GDP:
$17.17 billion
GDP growth rate:
13.9%
GDP per capita:
$5,800
GDP composition by sector:
agriculture: 23.9%
industry: 34.3%
services: 41.8% 
Population below poverty line:
 43% 
Household income or consumption by percentage share:
lowest 10%: 1.6%
highest 10%: 41.3%
Inflation rate:
 0.6% 
Labor force:
1.2 million 
Labor force - by occupation:
agriculture 45%, services 30%, industry 25% 
Unemployment:
31.6% 
Budget:
revenues: $786.1 million
expenditures: $930.7 million 
Industries:
diamond-processing, metal-cutting machine tools, forging-pressing machines, electric motors, tires, knitted wear, hosiery, shoes, silk fabric, chemicals, trucks, instruments, microelectronics, jewelry manufacturing, software development, food processing, brandy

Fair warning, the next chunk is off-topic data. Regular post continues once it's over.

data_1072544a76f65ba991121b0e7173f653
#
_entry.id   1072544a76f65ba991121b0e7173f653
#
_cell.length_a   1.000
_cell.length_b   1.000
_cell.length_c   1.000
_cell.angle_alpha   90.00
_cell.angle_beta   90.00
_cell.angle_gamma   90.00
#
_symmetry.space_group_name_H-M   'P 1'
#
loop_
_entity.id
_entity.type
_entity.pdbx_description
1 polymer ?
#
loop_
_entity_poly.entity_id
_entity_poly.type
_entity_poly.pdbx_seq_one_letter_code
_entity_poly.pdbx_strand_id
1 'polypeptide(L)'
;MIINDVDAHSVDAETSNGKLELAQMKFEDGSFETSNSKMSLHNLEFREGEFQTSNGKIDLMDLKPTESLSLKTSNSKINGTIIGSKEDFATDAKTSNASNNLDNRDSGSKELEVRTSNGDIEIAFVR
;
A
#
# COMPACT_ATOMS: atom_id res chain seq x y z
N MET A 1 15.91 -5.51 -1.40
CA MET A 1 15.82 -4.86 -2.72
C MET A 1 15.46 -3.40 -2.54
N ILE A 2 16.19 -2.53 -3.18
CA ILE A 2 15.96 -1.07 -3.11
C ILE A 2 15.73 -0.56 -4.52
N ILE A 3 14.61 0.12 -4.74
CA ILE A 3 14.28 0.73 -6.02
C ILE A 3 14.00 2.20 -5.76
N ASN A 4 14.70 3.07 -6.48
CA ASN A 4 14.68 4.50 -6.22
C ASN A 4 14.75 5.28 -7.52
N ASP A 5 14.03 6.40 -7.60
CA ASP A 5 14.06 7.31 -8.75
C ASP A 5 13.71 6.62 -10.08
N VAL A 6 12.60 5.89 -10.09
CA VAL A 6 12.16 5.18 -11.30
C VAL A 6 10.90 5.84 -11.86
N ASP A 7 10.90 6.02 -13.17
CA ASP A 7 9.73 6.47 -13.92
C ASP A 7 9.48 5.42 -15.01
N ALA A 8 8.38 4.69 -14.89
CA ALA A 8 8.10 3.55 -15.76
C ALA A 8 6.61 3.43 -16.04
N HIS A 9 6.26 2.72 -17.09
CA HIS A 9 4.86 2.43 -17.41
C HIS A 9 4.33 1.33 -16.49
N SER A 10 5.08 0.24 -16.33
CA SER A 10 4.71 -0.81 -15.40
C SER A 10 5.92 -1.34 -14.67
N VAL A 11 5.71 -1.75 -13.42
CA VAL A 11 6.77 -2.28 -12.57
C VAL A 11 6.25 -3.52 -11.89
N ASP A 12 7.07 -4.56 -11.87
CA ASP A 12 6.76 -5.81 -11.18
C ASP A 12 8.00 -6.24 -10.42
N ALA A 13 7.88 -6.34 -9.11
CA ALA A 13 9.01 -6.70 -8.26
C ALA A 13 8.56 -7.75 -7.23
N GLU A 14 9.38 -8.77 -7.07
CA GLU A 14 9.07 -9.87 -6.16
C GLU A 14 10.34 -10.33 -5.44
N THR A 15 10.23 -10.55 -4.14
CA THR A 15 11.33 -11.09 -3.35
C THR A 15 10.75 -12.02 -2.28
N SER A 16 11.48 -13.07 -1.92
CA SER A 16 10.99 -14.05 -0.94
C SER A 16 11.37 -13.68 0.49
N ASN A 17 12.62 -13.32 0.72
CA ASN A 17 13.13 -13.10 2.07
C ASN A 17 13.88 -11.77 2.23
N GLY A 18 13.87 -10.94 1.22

Industrial production growth rate:
 7.5%
Electricity production by source:
fossil fuel: 42.3%
hydro: 27%
other: 0%
nuclear: 30.7%
Agriculture:
fruit (especially grapes), vegetables; livestock
Exports:
diamonds, mineral products, foodstuffs, energy
Export partners:
Germany 16.4%, Netherlands 15.3%, Belgium 12.8%, Israel 12.5%, Russia 10.2%, US 5.3%, France 5%, Iran 4.4% 
Imports:
natural gas, petroleum, tobacco products, foodstuffs, diamonds
Import partners:
Russia 12.3%, Belgium 9.5%, Israel 8.6%, Germany 8.2%, Iran 7.2%, UAE 6.2%, Ukraine 5.8%, Italy 5.6%, US 4.5%, Georgia 4.4% 
Currency:
dram (AMD)

SOURCES: The CIA World Factbook, U.S. Department of State, Area Handbook of the US Library of Congress